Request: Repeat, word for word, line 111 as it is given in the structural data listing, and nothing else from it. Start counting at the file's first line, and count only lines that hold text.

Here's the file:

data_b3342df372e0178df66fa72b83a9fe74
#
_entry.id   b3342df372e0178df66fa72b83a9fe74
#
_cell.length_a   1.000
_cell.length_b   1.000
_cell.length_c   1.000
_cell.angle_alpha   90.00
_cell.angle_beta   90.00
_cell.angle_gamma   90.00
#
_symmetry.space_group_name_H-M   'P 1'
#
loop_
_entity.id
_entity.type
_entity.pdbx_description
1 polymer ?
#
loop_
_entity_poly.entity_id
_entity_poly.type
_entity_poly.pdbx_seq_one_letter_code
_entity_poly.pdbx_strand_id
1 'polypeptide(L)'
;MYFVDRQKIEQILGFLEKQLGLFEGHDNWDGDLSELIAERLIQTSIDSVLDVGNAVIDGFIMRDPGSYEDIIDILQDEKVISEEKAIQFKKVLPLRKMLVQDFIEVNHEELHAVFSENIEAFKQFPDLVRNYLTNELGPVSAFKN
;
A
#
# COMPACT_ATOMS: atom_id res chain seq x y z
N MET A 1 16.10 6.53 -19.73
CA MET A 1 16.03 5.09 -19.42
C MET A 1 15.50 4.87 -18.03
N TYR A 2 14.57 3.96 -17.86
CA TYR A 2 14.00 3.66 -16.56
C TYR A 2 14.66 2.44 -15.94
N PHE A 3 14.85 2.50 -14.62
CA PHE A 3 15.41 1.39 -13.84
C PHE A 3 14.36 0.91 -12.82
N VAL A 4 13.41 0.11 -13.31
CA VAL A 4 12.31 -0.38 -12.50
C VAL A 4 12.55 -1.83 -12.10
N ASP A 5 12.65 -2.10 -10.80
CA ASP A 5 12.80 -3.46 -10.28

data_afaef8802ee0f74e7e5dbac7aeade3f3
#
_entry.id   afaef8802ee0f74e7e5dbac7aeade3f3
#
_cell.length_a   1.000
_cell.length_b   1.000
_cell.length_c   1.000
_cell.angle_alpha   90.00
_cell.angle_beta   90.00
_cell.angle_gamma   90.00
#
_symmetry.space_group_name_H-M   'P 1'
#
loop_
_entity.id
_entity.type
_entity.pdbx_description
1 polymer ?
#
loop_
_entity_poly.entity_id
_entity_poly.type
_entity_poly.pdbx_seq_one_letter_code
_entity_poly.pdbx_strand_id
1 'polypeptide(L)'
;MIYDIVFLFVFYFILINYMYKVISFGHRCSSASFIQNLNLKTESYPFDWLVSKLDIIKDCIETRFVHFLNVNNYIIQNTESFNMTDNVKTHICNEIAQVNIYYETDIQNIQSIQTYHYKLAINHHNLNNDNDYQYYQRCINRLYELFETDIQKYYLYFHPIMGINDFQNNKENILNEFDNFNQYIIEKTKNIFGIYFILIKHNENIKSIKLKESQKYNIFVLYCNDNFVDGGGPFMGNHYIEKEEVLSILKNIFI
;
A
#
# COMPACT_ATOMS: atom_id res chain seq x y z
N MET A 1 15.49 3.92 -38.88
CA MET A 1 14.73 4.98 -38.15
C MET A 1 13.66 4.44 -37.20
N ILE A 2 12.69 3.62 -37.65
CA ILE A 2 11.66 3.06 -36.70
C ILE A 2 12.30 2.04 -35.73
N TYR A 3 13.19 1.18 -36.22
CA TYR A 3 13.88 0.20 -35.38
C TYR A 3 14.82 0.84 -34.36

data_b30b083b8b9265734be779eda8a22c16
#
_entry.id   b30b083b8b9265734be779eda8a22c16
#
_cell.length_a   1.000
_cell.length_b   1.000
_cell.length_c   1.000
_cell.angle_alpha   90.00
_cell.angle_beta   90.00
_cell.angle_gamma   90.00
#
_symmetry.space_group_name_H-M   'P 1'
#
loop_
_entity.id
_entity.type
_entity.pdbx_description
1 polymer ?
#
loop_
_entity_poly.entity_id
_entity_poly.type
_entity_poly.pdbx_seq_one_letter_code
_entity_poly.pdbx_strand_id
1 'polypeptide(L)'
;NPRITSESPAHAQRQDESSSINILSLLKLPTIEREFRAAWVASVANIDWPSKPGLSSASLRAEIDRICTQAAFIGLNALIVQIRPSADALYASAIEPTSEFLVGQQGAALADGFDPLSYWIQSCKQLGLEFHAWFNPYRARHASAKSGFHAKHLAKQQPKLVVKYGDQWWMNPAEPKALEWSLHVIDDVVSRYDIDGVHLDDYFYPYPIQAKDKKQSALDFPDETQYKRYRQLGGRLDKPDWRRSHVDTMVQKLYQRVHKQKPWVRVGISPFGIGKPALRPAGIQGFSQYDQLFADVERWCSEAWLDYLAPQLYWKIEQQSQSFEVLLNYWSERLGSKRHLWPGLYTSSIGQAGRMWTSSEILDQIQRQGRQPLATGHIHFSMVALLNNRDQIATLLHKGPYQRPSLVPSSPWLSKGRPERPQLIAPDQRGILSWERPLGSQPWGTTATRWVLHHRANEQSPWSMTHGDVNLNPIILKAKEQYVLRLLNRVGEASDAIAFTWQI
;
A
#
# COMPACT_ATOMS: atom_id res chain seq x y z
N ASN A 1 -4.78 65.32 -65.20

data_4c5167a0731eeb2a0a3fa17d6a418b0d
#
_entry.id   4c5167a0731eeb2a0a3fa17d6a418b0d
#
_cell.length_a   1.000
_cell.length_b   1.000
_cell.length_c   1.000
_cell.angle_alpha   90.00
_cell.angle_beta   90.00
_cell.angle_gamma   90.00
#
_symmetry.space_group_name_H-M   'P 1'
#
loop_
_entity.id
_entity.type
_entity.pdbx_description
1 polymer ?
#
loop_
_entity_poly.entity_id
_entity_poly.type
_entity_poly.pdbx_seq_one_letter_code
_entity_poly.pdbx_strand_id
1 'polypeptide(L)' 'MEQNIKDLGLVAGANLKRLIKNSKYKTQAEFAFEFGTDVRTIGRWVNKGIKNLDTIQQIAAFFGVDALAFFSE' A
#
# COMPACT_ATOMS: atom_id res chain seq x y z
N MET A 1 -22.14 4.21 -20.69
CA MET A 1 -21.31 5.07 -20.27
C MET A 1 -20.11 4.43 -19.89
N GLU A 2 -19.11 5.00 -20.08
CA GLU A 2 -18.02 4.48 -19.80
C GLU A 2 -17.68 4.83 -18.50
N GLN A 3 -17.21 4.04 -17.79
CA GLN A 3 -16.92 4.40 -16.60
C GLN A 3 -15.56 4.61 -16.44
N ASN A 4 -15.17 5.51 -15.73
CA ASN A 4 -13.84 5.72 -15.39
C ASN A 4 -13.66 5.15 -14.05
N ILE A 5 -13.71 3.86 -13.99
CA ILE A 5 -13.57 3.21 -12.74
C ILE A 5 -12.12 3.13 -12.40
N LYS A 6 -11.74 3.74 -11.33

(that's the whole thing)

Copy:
A